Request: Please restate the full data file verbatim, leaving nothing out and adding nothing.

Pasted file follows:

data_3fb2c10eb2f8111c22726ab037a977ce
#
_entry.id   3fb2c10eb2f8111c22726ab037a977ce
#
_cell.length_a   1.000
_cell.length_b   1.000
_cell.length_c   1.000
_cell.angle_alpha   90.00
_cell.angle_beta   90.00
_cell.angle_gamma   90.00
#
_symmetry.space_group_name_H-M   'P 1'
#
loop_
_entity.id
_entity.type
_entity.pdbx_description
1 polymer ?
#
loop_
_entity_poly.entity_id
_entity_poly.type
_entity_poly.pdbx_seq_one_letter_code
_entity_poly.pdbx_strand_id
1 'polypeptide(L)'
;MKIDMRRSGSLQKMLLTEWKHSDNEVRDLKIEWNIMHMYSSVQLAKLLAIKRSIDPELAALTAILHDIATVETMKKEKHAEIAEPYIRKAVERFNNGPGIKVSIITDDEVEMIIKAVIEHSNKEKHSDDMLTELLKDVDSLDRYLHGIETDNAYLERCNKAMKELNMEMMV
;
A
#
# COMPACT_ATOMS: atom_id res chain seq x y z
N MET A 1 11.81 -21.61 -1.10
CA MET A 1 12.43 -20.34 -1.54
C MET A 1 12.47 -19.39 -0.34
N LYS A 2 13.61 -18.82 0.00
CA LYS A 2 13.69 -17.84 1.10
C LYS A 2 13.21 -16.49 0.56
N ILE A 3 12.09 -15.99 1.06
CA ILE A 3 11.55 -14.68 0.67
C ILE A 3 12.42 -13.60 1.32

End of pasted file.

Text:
data_3fb2c10eb2f8111c22726ab037a977ce
#
_entry.id   3fb2c10eb2f8111c22726ab037a977ce
#
_cell.length_a   1.000
_cell.length_b   1.000
_cell.length_c   1.000
_cell.angle_alpha   90.00
_cell.angle_beta   90.00
_cell.angle_gamma   90.00
#
_symmetry.space_group_name_H-M   'P 1'
#
loop_
_entity.id
_entity.type
_entity.pdbx_description
1 polymer ?
#
loop_
_entity_poly.entity_id
_entity_poly.type
_entity_poly.pdbx_seq_one_letter_code
_entity_poly.pdbx_strand_id
1 'polypeptide(L)'
;MKIDMRRSGSLQKMLLTEWKHSDNEVRDLKIEWNIMHMYSSVQLAKLLAIKRSIDPELAALTAILHDIATVETMKKEKHAEIAEPYIRKAVERFNNGPGIKVSIITDDEVEMIIKAVIEHSNKEKHSDDMLTELLKDVDSLDRYLHGIETDNAYLERCNKAMKELNMEMMV
;
A
#
# COMPACT_ATOMS: atom_id res chain seq x y z
N MET A 1 11.81 -21.61 -1.10
CA MET A 1 12.43 -20.34 -1.54
C MET A 1 12.47 -19.39 -0.34
N LYS A 2 13.61 -18.82 0.00
CA LYS A 2 13.69 -17.84 1.10
C LYS A 2 13.21 -16.49 0.56
N ILE A 3 12.09 -15.99 1.06
CA ILE A 3 11.55 -14.68 0.67
C ILE A 3 12.42 -13.60 1.32